Government's End

Government's End

by Jon Rauch

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Overview

An earlier edition of this extraordinarily prescient, elegantly written book created a sensation among Washington media insiders when it was published more than five years ago under the title Demosclerosis. In it, Jonathan Rauch, a former correspondent for The Economist and a columnist for National Journal, showed with startling clarity the reasons why America's political system (and, in fact, other political systems as well) was becoming increasingly ineffective. Today, as Rauch's predictions continue to manifest themselves in a national politics of "sound and fury" and little effective legislation, and in increasing voter cynicism, this book has achieved renown as the classic and essential work on why politics and government don't work.In Government's End, Rauch has completely rewritten and updated his earlier work to reassess his theory, analyze the political stalemate of the last few years, and explain why sweeping reform efforts of the kind led by Ronald Reagan, Bill Clinton, and Newt Gingrich aren't the answers. He also looks ahead at what is likely to happen—or not happen—next, and proposes ideas for what we must do to fix the system.For anyone who cares about the health of American democracy—and indeed of international security—Government's End is a fascinating, disturbing, and vitally important book.

Product Details

ISBN-13: 9780786723393
Publisher: PublicAffairs
Publication date: 08/01/2008
Sold by: Hachette Digital, Inc.
Format: NOOK Book
Pages: 304
Sales rank: 543,304
File size: 891 KB

About the Author

Acclaimed as the smartest young political journalist in Washington, Jonathan Rauch writes a bi-weekly column for National Journal and contributes widely to other magazines and journals. A graduate of Yale University, he lives in Washington, D.C.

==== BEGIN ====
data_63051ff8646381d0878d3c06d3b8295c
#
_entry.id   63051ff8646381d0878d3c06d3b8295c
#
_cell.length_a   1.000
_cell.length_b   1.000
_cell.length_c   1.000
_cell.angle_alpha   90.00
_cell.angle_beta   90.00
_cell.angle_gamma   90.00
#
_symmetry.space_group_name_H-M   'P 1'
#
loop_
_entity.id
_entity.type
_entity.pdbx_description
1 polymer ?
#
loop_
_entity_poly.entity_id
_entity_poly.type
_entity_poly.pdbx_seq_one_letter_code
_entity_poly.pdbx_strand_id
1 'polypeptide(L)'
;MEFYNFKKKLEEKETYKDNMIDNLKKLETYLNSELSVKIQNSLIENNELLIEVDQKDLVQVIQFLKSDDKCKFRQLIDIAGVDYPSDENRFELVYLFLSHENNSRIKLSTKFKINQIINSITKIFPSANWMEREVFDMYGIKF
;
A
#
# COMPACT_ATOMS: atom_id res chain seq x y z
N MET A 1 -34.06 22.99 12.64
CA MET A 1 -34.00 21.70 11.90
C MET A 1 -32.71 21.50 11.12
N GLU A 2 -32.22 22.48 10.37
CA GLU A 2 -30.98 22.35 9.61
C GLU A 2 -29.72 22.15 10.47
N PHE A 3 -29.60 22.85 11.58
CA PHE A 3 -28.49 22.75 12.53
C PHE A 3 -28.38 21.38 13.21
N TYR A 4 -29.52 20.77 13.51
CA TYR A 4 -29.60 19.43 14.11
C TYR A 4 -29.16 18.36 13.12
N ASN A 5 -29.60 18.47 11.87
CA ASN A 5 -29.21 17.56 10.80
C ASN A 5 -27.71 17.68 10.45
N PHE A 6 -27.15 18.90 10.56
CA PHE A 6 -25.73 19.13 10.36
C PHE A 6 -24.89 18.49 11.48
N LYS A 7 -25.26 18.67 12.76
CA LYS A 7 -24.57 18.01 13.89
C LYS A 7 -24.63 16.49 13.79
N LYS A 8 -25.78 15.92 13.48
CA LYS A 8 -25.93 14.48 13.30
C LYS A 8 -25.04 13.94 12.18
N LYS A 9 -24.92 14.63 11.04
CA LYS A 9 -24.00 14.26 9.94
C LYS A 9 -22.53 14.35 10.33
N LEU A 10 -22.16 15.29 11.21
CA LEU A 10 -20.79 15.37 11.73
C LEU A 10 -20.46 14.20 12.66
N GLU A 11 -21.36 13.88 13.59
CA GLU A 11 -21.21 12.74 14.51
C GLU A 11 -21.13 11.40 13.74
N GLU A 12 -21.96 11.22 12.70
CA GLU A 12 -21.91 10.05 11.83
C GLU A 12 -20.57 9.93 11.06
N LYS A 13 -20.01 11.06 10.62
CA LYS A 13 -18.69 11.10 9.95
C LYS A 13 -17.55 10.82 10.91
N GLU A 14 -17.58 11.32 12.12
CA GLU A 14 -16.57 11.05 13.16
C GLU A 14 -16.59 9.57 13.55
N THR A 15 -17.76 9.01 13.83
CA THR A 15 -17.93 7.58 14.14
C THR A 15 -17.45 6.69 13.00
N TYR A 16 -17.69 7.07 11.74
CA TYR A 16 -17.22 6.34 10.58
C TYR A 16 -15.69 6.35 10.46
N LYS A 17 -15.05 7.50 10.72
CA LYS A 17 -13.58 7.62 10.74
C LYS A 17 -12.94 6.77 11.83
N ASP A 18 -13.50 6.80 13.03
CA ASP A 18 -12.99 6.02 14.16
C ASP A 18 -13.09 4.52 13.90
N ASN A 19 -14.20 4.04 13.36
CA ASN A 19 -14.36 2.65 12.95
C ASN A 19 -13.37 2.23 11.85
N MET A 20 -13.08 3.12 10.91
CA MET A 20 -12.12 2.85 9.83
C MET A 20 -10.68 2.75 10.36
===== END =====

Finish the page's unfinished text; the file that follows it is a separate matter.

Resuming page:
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Government's End 4.5 out of 5 based on 0 ratings. 2 reviews.
kkirkhoff on LibraryThing More than 1 year ago
A good book that reduces Washington to many groups of people who fight for their piece of the pie. Whoever can make the best argument gets a bigger slice. Rauch points out how seemingly every single occupation is represented by a special interest group. In the old days you had a few people (rich people) with influence inside the Beltway. Now, everyone has a voice. They are lobbyists.Rauch points out the failures of Reagan, Clinton, and Gingrich and just exactly what it takes to change things. Any radical swing in either direction is comparable to disturbing an ant bed. Lobbyists and activists mobilize to restore the status quo. All in all, it was an interesting perspective on Washington and why change is best done in slow, small increments.
uhhlanna on LibraryThing More than 1 year ago
I get so sick of politics so easily--but really enjoyed Rauch's critique of America. This book puts contemporary political struggles in a totally new perspective. It's refreshing, yet depressing.